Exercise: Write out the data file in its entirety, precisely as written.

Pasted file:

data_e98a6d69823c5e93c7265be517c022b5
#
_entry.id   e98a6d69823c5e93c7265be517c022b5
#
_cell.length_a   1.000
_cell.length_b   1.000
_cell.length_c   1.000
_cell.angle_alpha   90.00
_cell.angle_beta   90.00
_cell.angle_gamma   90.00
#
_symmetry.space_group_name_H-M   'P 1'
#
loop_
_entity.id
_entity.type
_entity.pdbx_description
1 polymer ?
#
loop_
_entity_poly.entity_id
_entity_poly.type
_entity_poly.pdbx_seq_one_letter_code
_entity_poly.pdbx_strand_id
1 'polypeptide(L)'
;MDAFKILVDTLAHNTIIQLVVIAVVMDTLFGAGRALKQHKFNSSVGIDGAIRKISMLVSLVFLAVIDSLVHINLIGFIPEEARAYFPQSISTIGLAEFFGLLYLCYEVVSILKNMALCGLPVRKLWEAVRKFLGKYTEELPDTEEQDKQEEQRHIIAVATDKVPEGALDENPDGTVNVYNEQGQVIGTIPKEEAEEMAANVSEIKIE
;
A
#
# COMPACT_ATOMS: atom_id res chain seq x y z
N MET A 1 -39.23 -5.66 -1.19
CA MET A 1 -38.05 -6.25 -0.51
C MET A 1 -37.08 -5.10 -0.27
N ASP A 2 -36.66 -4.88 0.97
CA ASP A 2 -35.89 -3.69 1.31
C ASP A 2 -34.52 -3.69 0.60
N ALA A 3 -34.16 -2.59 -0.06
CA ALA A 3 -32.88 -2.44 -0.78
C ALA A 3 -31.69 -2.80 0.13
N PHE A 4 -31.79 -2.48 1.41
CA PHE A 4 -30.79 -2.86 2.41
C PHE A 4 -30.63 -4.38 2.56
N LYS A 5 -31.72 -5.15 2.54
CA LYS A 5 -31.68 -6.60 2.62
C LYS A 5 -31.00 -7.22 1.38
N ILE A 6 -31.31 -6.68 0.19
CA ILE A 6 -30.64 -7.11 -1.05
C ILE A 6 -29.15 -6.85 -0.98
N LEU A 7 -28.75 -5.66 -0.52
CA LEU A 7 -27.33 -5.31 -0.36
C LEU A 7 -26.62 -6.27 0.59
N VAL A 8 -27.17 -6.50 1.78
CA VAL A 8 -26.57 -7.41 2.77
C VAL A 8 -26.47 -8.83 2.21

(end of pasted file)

data_e98a6d69823c5e93c7265be517c022b5
#
_entry.id   e98a6d69823c5e93c7265be517c022b5
#
_cell.length_a   1.000
_cell.length_b   1.000
_cell.length_c   1.000
_cell.angle_alpha   90.00
_cell.angle_beta   90.00
_cell.angle_gamma   90.00
#
_symmetry.space_group_name_H-M   'P 1'
#
loop_
_entity.id
_entity.type
_entity.pdbx_description
1 polymer ?
#
loop_
_entity_poly.entity_id
_entity_poly.type
_entity_poly.pdbx_seq_one_letter_code
_entity_poly.pdbx_strand_id
1 'polypeptide(L)'
;MDAFKILVDTLAHNTIIQLVVIAVVMDTLFGAGRALKQHKFNSSVGIDGAIRKISMLVSLVFLAVIDSLVHINLIGFIPEEARAYFPQSISTIGLAEFFGLLYLCYEVVSILKNMALCGLPVRKLWEAVRKFLGKYTEELPDTEEQDKQEEQRHIIAVATDKVPEGALDENPDGTVNVYNEQGQVIGTIPKEEAEEMAANVSEIKIE
;
A
#
# COMPACT_ATOMS: atom_id res chain seq x y z
N MET A 1 -39.23 -5.66 -1.19
CA MET A 1 -38.05 -6.25 -0.51
C MET A 1 -37.08 -5.10 -0.27
N ASP A 2 -36.66 -4.88 0.97
CA ASP A 2 -35.89 -3.69 1.31
C ASP A 2 -34.52 -3.69 0.60
N ALA A 3 -34.16 -2.59 -0.06
CA ALA A 3 -32.88 -2.44 -0.78
C ALA A 3 -31.69 -2.80 0.13
N PHE A 4 -31.79 -2.48 1.41
CA PHE A 4 -30.79 -2.86 2.41
C PHE A 4 -30.63 -4.38 2.56
N LYS A 5 -31.72 -5.15 2.54
CA LYS A 5 -31.68 -6.60 2.62
C LYS A 5 -31.00 -7.22 1.38
N ILE A 6 -31.31 -6.68 0.19
CA ILE A 6 -30.64 -7.11 -1.05
C ILE A 6 -29.15 -6.85 -0.98
N LEU A 7 -28.75 -5.66 -0.52
CA LEU A 7 -27.33 -5.31 -0.36
C LEU A 7 -26.62 -6.27 0.59
N VAL A 8 -27.17 -6.50 1.78
CA VAL A 8 -26.57 -7.41 2.77
C VAL A 8 -26.47 -8.83 2.21